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Physics [Competency Based] (1st semester)

Physics [Competency Based] (1st semester)

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Course Description

Physics is designed to provide students with an overview of traditional physics and the latest research in the field. Beginning with Newtonian mechanics, students learn that every object is acted upon by multiple predictable forces. The course moves on to investigate the laws of thermodynamics, covering fluid mechanics and the relationship between matter and energy. The course also explores the various models used to explain and apply the universal forces of electricity and magnetism. Students learn the characteristics of waves and the basics of optics before the final set of lessons on atomic physics. Here, students review the characteristics of the atom and its elemental particles and apply their knowledge to modern physics. Topics in this course will be reinforced through interactive, online lab assignments.

Course Breakdown

  • Frames of reference
  • Distance and displacement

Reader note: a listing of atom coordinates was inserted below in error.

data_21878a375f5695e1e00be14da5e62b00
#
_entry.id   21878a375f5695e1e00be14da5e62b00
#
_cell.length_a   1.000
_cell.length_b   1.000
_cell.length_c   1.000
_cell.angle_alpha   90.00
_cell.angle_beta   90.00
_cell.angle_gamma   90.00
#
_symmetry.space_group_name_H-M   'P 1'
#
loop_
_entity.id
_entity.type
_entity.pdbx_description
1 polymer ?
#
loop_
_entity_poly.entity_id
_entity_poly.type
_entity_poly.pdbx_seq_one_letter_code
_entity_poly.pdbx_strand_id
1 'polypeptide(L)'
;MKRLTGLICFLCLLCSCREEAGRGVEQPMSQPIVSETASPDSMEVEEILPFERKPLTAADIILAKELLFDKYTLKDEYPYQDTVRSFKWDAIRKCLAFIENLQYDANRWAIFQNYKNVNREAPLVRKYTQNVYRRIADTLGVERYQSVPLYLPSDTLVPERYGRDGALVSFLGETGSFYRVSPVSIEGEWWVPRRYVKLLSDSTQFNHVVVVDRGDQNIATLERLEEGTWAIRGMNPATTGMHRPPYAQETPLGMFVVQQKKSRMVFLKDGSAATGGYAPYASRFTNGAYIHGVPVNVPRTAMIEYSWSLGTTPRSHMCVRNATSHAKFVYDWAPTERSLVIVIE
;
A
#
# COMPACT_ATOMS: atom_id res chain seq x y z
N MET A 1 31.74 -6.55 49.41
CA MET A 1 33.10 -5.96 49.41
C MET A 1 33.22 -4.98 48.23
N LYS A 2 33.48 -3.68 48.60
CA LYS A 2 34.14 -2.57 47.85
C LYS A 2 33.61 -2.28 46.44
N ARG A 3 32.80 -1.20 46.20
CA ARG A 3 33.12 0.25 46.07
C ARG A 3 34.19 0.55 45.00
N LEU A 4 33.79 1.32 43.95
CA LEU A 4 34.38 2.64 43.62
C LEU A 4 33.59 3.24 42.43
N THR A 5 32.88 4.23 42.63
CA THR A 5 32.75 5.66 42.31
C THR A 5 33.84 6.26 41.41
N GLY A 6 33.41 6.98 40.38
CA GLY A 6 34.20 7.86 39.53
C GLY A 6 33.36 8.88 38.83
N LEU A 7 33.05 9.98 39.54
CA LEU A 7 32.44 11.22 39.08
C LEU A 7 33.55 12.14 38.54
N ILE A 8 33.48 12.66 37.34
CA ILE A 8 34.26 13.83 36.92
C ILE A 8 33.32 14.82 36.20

• Speed and velocity
  • Types of acceleration
  • Forces and their effect on motion
  • Satellite and projectile motion
  • Newton’s Three Laws of Motion
  • Pressure in different mediums
  • Work and power
  • Kinetic and potential energy
  • Momentum and collisions
  • Machines and their advantages
  • Circular motion
  • Simple harmonic motion
  • Pendulums
  • Kepler's laws
  • Fluid dynamics
  • Pascal, Archimedes, and Bernoulli
  • Temperature scales
  • Heat and energy transfer
  • Specific heat capacity and entropy
  • Four laws of thermodynamics

Course Goals

  1. Apply the principles of kinematics to one-dimensional motion and two-dimensional systems.
  2. Apply Newton's Laws of Motion to forces and related quantities in linear systems.
  3. Analyze conservation principles as applied to energy and momentum.
  4. Distinguish between multiple types of simple machines and their properties.
  5. Distinguish circular motion from linear motion.
  6. Relate concepts of simple harmonic motion to pendulums and planetary systems of motion.
  7. Analyze fluid dynamics systems using the principles developed by Bernoulli, Pascal, and Archimedes.
  8. Apply the laws of thermodynamics to heat and energy.
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